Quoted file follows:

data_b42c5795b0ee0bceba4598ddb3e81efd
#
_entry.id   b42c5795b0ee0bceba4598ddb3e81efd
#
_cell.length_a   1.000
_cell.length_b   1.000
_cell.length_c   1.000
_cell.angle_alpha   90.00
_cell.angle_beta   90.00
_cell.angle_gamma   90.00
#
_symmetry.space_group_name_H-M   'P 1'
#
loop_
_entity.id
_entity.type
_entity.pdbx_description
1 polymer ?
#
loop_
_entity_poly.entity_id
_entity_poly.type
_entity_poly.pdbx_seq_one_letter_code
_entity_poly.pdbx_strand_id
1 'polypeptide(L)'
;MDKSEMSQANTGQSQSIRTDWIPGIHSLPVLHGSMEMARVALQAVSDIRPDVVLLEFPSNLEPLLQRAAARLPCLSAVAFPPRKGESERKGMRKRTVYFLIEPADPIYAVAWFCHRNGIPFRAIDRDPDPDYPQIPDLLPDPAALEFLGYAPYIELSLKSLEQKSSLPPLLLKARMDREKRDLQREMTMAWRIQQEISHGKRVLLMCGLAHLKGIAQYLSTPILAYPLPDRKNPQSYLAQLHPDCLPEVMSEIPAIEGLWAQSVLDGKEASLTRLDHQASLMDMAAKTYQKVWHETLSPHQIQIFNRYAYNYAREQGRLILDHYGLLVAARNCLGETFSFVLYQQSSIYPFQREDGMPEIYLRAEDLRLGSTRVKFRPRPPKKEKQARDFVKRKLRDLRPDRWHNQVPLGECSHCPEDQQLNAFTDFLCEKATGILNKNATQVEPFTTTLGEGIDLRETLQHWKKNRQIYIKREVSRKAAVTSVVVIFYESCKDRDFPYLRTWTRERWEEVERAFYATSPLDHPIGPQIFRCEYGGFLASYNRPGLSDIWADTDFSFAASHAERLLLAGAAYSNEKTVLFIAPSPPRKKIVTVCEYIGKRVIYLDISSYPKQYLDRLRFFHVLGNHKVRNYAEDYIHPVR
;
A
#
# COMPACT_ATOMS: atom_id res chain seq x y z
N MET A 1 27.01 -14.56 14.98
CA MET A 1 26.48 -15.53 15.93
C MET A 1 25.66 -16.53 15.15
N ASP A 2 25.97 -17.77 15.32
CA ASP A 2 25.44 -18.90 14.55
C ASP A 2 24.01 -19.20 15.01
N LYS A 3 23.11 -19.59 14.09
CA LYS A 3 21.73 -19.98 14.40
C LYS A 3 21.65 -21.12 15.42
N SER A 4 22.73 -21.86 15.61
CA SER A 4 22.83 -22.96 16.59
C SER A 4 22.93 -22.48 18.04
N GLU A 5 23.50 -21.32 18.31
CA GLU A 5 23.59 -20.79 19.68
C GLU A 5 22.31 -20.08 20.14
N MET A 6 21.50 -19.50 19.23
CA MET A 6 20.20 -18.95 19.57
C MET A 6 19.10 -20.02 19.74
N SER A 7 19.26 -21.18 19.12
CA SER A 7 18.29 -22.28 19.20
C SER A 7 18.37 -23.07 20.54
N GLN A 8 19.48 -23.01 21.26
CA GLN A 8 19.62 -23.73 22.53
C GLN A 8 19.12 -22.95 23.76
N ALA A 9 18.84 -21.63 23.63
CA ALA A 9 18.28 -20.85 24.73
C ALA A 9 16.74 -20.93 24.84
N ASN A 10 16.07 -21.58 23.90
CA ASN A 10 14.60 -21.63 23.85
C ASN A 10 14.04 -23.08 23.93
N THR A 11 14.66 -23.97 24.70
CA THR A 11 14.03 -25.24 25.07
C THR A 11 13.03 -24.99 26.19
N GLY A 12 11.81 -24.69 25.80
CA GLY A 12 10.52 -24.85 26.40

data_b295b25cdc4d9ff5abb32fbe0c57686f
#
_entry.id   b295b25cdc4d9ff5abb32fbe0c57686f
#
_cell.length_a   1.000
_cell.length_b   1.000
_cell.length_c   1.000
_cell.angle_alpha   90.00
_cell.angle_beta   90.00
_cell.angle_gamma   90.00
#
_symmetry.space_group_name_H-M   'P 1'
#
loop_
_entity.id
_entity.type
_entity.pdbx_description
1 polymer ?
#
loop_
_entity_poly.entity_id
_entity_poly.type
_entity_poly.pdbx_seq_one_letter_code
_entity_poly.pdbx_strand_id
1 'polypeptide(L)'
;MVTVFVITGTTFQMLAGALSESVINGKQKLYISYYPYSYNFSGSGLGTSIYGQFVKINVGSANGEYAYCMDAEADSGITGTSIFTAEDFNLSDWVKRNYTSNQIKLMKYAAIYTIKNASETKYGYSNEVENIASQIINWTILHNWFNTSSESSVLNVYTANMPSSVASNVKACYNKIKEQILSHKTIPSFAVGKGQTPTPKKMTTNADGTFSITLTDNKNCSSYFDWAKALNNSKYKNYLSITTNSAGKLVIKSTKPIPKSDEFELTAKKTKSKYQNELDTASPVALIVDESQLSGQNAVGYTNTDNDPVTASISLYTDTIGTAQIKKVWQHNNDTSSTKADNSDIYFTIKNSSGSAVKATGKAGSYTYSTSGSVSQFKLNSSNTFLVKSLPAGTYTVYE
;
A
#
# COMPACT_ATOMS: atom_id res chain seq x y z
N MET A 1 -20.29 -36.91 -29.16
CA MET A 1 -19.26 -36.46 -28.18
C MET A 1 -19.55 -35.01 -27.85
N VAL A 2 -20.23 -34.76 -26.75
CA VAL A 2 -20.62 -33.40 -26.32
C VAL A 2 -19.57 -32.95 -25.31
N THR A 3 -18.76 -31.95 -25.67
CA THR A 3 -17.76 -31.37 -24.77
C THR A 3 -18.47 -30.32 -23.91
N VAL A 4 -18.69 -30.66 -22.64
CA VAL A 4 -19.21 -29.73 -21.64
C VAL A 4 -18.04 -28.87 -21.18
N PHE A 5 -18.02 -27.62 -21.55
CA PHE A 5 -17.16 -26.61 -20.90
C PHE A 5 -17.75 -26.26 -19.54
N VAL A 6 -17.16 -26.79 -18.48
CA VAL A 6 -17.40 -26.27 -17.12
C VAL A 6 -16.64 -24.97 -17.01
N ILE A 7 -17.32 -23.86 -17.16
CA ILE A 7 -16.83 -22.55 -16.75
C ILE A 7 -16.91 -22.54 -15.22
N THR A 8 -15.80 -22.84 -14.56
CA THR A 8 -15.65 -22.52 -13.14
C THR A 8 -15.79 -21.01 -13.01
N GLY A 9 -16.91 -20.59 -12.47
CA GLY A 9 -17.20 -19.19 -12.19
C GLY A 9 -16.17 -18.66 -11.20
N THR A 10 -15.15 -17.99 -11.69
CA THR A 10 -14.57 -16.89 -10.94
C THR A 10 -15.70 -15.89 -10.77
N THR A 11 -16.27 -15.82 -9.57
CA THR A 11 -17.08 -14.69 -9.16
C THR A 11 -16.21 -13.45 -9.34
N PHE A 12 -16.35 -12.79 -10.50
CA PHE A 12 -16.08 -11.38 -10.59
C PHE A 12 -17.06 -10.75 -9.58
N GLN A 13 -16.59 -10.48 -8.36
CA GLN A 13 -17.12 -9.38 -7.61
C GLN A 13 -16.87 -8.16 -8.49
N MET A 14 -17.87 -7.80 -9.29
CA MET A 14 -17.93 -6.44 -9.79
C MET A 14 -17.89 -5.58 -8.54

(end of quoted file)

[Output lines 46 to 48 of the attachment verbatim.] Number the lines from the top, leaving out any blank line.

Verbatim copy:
N MET A 6 21.50 -19.50 19.23
CA MET A 6 20.20 -18.95 19.57
C MET A 6 19.10 -20.02 19.74